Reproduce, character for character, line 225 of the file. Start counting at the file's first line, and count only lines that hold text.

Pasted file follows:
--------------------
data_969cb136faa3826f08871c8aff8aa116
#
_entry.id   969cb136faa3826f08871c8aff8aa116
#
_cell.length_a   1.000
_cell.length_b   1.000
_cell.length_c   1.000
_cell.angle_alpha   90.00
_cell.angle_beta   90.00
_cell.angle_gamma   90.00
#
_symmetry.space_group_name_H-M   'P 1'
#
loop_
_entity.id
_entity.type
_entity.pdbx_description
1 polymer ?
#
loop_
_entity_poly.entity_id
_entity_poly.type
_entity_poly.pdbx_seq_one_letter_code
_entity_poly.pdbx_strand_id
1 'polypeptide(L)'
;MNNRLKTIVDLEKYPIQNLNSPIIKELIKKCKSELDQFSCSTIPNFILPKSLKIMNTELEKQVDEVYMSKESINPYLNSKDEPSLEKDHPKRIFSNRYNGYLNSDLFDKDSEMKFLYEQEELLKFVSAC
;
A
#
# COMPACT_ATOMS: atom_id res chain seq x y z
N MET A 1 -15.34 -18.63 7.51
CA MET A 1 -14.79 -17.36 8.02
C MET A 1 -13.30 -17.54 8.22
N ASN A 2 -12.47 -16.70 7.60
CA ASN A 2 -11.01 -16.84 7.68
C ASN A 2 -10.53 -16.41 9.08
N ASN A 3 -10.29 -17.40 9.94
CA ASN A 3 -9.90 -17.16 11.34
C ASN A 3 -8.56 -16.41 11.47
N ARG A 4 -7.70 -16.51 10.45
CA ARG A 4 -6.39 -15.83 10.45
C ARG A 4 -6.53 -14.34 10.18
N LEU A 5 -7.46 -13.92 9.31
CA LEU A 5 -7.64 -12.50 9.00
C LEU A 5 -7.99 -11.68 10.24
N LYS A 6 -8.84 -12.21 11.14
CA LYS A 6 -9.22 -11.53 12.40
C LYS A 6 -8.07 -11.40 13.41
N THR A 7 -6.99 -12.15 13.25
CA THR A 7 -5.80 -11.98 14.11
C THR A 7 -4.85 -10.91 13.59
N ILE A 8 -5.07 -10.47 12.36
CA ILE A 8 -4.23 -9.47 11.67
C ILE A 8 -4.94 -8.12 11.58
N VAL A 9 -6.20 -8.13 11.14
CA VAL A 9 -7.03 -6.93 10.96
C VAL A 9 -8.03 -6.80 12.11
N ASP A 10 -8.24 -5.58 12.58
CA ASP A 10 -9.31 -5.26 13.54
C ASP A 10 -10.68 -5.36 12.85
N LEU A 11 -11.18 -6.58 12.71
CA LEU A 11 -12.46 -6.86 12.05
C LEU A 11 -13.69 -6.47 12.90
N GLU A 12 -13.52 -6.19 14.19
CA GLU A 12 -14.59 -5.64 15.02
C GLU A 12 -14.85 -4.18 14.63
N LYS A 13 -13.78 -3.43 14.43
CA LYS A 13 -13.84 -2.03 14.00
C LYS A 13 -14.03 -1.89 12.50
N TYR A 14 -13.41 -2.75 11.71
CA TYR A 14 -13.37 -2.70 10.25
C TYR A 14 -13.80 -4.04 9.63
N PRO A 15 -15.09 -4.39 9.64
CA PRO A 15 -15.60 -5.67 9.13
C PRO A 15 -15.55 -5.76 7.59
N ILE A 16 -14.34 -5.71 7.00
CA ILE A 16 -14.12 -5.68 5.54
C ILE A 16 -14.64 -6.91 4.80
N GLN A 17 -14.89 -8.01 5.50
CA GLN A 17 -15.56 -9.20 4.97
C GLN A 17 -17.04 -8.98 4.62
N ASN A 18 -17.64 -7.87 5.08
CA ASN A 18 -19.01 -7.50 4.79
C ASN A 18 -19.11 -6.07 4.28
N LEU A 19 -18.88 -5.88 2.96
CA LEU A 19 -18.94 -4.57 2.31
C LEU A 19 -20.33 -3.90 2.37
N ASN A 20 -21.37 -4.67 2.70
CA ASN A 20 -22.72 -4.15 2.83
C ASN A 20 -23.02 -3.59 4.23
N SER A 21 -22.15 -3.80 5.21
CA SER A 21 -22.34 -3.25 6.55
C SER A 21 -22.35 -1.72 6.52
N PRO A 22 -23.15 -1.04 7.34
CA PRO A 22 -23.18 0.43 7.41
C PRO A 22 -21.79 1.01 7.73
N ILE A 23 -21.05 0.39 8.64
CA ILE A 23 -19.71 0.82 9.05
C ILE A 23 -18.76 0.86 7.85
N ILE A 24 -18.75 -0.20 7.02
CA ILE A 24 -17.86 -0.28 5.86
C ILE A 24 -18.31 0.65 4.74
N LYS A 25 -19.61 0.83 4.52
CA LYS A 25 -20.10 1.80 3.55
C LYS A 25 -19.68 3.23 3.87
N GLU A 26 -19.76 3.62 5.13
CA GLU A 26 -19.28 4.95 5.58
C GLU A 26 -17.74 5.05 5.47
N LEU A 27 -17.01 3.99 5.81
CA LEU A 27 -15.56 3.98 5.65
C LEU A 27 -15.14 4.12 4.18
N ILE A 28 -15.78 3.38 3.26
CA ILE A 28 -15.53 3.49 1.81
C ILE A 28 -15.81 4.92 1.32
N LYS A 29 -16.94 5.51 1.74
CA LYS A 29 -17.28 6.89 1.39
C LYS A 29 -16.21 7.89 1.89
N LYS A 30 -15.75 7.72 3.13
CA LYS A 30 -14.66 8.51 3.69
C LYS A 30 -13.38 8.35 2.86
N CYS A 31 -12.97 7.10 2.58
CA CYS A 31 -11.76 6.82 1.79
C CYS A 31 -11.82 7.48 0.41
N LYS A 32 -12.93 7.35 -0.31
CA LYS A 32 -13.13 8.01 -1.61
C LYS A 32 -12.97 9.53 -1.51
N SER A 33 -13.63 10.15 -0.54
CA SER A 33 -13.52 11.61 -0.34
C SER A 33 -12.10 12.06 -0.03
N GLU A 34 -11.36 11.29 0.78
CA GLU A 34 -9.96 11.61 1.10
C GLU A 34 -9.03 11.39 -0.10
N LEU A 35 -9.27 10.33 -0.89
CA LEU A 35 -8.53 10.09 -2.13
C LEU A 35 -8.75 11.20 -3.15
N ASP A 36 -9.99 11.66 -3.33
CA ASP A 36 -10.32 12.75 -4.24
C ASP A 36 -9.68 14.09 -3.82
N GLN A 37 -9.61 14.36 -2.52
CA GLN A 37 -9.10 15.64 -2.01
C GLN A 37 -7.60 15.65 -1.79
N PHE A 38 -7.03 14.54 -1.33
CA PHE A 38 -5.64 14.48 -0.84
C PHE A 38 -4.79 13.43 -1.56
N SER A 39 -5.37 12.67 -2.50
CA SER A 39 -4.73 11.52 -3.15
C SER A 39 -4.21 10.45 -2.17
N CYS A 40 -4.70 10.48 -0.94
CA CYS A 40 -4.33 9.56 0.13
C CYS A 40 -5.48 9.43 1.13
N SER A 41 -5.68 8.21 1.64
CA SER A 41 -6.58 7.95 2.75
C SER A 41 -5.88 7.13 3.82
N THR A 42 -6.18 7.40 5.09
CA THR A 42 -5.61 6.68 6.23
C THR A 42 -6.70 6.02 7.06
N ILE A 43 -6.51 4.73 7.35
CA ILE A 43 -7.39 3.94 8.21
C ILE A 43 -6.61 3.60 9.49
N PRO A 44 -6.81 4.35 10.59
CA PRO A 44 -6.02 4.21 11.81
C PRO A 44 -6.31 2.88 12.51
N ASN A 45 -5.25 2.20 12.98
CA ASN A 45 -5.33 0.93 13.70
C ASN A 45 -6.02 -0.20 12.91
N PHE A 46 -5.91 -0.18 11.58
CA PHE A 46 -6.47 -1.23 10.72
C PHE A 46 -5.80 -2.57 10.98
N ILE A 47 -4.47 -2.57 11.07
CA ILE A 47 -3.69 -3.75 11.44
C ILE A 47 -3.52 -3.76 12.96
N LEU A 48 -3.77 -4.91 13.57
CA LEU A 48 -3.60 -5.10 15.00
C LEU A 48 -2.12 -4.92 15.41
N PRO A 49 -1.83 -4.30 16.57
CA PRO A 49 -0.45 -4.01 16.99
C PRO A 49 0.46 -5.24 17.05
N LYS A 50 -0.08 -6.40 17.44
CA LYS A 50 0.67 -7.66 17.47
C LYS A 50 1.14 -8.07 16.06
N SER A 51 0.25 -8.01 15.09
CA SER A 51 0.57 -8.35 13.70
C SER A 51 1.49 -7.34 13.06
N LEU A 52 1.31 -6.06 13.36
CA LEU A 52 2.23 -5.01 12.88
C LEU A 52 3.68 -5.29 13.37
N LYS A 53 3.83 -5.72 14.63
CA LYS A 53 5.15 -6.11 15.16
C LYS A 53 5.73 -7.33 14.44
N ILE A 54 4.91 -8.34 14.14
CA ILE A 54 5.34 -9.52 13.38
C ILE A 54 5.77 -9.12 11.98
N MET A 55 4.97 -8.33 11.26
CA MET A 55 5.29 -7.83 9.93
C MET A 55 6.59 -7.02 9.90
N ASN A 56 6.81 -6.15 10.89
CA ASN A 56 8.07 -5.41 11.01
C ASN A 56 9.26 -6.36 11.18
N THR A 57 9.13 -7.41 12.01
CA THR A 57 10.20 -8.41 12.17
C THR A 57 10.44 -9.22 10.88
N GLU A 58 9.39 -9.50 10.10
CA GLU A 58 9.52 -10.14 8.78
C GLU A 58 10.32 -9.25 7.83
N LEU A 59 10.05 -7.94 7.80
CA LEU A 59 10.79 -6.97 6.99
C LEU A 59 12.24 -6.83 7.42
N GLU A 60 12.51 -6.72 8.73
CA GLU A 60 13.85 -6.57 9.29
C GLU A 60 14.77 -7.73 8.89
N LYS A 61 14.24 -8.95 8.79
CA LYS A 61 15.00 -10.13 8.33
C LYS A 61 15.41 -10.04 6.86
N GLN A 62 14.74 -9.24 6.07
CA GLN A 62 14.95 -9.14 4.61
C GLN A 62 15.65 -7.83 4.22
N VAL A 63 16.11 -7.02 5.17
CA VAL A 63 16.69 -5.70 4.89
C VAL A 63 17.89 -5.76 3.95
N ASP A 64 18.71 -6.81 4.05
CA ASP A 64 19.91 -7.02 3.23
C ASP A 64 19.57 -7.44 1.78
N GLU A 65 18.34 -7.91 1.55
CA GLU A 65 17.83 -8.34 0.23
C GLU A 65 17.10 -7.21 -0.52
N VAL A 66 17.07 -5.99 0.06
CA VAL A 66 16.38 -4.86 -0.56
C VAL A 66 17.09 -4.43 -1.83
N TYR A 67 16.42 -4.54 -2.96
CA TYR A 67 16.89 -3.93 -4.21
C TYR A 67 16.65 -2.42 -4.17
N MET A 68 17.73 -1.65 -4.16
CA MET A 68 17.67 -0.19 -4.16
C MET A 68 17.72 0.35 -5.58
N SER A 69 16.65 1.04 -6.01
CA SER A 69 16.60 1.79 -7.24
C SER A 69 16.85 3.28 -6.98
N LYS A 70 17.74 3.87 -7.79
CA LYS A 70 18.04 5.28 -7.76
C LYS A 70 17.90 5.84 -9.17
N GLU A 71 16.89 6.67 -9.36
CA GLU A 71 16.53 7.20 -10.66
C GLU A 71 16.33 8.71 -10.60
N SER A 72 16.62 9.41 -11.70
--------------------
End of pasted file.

C GLU A 65 17.10 -7.21 -0.52